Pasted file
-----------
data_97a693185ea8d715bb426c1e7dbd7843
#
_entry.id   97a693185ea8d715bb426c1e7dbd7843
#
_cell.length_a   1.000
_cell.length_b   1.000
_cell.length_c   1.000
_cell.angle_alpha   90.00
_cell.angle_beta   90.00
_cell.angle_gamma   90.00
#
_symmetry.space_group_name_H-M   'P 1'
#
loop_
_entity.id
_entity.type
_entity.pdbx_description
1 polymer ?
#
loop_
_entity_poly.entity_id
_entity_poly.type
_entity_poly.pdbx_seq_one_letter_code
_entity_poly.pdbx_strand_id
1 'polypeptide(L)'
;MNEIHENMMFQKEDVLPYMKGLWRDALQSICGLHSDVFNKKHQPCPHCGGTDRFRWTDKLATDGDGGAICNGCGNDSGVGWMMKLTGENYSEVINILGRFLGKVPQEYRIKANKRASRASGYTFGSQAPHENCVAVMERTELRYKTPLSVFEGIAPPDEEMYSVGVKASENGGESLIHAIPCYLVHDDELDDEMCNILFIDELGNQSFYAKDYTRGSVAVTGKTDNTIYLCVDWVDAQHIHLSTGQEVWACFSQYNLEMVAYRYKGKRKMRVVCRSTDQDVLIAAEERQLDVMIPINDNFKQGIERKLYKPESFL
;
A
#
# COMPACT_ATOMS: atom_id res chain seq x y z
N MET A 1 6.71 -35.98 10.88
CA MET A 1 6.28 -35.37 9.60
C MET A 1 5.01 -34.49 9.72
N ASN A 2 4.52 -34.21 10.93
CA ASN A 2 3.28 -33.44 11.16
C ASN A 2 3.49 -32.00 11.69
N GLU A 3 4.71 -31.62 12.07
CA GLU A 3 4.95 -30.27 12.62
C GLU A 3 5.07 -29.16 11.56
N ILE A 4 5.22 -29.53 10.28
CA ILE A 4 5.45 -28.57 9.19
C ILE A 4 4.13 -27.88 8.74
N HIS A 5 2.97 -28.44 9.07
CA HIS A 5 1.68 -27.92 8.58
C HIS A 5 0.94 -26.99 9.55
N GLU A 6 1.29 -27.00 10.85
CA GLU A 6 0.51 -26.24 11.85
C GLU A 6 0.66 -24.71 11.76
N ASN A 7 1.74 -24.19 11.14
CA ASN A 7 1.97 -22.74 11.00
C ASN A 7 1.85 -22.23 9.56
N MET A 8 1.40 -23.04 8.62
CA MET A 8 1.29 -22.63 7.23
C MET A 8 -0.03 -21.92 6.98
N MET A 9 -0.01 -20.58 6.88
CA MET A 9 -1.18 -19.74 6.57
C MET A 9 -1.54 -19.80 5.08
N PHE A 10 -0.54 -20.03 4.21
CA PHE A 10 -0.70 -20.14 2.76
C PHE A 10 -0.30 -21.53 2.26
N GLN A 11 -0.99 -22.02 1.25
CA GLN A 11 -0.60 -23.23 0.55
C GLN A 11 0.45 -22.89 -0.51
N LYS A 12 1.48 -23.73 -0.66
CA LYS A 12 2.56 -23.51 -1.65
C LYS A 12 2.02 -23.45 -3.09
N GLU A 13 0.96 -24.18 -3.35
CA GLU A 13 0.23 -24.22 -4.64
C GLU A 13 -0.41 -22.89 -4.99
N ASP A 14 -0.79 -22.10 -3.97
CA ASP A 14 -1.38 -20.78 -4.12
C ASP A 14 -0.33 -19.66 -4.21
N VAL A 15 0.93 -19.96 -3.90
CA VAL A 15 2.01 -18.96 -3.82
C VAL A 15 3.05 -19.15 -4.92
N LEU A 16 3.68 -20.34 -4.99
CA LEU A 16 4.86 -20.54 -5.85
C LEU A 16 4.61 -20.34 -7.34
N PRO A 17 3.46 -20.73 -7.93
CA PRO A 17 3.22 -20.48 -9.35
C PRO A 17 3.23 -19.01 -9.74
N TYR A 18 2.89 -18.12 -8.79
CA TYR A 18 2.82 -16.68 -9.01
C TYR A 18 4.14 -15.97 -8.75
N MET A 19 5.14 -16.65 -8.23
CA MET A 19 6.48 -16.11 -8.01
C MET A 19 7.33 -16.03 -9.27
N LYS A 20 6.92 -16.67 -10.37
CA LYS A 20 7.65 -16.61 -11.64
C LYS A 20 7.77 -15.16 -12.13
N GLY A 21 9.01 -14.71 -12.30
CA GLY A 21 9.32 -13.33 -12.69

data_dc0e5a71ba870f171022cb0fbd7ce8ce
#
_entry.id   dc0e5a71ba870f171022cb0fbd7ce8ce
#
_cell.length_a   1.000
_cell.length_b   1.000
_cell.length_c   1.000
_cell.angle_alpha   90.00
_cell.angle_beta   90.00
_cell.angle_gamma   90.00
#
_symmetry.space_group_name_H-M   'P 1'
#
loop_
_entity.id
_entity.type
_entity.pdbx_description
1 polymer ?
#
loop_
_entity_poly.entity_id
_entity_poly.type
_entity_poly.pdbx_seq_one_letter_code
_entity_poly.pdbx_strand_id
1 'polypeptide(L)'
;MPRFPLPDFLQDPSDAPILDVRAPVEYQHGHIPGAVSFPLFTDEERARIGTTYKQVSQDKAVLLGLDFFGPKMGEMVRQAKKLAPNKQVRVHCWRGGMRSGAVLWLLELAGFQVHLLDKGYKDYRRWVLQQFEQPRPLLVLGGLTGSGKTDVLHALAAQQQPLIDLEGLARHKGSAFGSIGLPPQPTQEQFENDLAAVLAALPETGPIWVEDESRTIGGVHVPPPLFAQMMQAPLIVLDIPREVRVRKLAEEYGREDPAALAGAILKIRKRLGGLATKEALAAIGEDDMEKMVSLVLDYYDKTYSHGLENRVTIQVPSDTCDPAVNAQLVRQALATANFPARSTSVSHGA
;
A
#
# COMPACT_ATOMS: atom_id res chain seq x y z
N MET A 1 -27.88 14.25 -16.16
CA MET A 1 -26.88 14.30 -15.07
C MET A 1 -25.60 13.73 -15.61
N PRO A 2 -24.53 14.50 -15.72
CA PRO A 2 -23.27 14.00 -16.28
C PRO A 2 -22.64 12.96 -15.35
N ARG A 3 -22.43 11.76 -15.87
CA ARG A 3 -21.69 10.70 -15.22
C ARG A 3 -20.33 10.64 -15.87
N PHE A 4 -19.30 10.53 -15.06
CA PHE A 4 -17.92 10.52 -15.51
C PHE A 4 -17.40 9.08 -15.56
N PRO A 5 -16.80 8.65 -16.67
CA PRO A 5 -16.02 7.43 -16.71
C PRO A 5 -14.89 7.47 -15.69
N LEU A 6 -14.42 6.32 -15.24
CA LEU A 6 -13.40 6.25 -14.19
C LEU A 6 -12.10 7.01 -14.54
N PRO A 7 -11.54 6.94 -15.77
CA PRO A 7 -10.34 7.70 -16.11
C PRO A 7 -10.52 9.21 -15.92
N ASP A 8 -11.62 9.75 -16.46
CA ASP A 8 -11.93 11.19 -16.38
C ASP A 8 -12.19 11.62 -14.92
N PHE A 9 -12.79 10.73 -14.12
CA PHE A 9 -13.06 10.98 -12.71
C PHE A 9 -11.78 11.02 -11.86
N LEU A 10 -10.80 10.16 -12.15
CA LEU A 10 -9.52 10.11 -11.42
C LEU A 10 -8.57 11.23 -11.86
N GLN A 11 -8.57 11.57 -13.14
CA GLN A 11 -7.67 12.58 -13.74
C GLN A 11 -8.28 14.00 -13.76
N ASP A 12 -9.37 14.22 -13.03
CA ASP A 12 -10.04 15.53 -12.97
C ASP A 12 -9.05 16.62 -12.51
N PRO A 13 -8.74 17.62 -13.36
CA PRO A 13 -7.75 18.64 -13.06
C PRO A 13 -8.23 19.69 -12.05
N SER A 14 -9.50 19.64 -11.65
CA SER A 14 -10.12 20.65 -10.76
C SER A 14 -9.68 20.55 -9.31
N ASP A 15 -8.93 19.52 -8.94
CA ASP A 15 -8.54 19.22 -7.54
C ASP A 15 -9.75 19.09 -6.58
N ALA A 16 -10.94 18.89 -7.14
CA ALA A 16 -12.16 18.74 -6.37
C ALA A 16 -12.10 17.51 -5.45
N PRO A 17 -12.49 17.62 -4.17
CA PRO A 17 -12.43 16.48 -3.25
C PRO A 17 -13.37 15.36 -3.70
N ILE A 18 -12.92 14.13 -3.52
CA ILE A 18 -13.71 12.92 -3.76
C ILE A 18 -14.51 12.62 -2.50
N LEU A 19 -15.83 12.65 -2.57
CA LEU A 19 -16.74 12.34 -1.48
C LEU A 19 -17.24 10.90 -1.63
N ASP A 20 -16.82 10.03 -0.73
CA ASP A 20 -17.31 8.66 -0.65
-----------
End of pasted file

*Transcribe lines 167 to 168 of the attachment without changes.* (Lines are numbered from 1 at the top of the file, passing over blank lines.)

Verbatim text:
C ASP A 15 -9.75 19.09 -6.58
N ALA A 16 -10.94 18.89 -7.14